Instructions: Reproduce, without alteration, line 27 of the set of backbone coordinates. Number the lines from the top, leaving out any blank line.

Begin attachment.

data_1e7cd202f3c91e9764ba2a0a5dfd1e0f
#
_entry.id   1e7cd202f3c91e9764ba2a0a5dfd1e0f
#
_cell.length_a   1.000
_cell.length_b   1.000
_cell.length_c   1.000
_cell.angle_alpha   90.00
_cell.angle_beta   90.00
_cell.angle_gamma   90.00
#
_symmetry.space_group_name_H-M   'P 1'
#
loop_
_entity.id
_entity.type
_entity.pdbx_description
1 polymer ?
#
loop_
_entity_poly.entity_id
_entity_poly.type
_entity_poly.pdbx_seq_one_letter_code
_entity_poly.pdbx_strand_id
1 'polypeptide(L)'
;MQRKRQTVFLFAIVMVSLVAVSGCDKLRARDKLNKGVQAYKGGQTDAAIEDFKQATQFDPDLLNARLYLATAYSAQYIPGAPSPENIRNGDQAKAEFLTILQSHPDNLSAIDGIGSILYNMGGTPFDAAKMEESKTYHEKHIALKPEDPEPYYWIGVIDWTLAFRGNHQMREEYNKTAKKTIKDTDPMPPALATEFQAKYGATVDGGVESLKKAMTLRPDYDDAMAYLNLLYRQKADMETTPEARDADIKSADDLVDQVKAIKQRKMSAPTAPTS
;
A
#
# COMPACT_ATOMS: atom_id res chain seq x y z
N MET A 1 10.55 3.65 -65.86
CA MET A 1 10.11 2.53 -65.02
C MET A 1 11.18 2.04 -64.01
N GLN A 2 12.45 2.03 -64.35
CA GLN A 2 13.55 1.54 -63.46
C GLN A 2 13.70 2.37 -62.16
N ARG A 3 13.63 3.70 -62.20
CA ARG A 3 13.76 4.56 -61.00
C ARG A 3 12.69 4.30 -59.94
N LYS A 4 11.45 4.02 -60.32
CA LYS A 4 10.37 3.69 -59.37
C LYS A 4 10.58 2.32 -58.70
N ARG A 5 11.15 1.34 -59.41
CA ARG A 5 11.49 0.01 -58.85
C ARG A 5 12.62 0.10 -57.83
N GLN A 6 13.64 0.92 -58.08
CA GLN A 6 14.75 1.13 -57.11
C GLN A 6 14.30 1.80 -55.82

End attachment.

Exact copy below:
;